An initiative has been launched to open pop-up bakeries across the UK to help people suffering from depression.

According to The Guardian, London, North Yorkshire, Derby, Glasgow and Cardiff will all host the Depressed Cake Shop next month, with all proceeds donated to mental health charities

Organiser Emma Thomas, who recognises that while there is no scientific research to suggest baking cures depression, the activity is therapeutic and can be very beneficial to some people.

Thomas said: “Baking is creative and instantly rewarding. I’ve realised that cake gets people talking and the Depressed Cake Shop hopes to get people discussing mental illness and supporting mental health charities.”

The cakes sold in the pop-up shops will be made by amateur bakers, many of whom will have experienced or been affected by depression at some point. Thomas added that future work could see her organising baking therapy sessions across the UK.

Chartered psychologist Dr Caroline Schuster commented: “Cooking and baking can definitely help lift mood, as many patients who have come through my clinic door will attest to. There is the creative side to culinary activity that gives people an outlet for self-expression.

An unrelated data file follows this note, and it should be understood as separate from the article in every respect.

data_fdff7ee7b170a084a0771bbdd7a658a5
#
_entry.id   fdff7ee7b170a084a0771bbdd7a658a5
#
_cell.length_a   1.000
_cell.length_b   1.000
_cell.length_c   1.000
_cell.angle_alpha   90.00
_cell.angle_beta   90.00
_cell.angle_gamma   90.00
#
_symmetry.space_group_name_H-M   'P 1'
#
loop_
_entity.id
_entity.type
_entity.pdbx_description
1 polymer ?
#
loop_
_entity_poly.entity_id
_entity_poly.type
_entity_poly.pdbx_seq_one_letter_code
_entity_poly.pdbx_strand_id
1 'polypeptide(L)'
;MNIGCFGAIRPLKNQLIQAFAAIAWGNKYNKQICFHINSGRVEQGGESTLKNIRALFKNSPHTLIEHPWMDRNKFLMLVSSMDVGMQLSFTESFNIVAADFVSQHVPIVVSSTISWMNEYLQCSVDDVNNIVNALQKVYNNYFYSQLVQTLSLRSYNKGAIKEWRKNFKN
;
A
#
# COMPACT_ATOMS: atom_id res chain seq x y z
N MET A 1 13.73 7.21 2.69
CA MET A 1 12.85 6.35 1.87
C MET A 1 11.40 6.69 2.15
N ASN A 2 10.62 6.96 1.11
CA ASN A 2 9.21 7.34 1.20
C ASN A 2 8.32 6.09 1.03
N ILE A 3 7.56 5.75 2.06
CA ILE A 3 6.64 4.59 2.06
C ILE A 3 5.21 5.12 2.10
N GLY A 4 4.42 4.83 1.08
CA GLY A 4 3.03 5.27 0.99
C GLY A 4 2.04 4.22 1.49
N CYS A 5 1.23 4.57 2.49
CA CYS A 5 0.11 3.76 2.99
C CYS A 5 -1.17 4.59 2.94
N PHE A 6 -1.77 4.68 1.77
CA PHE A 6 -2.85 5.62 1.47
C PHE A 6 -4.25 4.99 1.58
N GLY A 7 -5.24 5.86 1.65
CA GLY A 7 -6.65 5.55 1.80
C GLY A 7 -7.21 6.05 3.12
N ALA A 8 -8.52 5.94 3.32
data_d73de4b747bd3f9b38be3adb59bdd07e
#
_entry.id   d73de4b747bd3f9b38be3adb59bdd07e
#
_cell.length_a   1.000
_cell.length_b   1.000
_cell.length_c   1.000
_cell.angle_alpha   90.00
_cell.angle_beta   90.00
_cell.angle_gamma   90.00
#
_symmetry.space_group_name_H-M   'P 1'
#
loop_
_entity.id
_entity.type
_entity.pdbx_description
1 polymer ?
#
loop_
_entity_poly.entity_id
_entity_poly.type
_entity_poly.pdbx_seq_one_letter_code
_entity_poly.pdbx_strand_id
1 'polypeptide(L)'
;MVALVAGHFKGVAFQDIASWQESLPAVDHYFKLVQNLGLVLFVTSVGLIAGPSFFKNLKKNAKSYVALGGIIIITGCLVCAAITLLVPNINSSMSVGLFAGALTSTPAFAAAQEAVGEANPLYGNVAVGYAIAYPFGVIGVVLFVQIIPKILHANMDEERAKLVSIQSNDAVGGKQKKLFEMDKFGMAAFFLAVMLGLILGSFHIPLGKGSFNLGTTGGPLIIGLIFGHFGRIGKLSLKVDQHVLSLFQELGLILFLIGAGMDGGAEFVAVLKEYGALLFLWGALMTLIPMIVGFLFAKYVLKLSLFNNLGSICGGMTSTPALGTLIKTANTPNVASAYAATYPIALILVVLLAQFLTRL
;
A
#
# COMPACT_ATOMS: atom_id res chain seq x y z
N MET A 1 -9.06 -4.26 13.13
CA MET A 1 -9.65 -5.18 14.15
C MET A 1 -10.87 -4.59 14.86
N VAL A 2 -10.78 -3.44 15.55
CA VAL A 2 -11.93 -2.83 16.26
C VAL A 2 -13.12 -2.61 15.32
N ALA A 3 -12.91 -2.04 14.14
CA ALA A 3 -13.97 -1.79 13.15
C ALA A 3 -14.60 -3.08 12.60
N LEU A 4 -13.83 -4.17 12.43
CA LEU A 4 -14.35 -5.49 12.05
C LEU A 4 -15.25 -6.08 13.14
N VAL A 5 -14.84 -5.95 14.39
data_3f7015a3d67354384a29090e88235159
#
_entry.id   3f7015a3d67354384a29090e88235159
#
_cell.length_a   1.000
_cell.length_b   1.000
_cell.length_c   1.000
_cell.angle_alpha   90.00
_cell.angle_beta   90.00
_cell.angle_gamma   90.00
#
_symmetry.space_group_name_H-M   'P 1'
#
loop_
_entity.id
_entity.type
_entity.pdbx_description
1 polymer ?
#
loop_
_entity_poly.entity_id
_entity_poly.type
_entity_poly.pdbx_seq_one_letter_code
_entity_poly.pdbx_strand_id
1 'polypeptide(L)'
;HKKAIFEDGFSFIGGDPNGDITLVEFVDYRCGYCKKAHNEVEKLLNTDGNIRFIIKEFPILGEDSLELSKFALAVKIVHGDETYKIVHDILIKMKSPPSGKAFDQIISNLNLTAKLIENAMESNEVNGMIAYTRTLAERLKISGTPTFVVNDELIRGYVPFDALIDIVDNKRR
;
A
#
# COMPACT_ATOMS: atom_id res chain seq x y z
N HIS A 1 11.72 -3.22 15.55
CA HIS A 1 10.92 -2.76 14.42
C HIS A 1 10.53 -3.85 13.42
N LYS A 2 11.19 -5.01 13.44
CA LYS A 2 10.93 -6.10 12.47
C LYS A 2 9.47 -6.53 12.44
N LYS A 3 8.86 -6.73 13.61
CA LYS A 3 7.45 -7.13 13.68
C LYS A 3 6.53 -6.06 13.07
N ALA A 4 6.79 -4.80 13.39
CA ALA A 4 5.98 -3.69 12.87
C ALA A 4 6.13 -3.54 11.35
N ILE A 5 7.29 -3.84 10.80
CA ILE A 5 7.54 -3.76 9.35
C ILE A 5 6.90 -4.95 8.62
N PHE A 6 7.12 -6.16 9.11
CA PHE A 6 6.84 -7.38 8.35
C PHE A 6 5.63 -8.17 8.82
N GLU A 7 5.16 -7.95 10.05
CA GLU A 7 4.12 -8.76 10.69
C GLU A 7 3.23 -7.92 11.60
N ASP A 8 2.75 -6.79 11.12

“Usually there is a social side to most food-related activities, so being and talking about something together fosters a sense of belonging, striving towards a unified goal. There is also a certain catharsis or relief of emotional tension that can come with cooking/baking. And there is the intense focus on one thing: this is often good as it helps us exclude unwanted or bothersome feelings and thoughts.

“I can imagine pop-up bakeries being a real hit with many people and I am sure they will help not only those suffering from depression, but many more with stress-related problems.”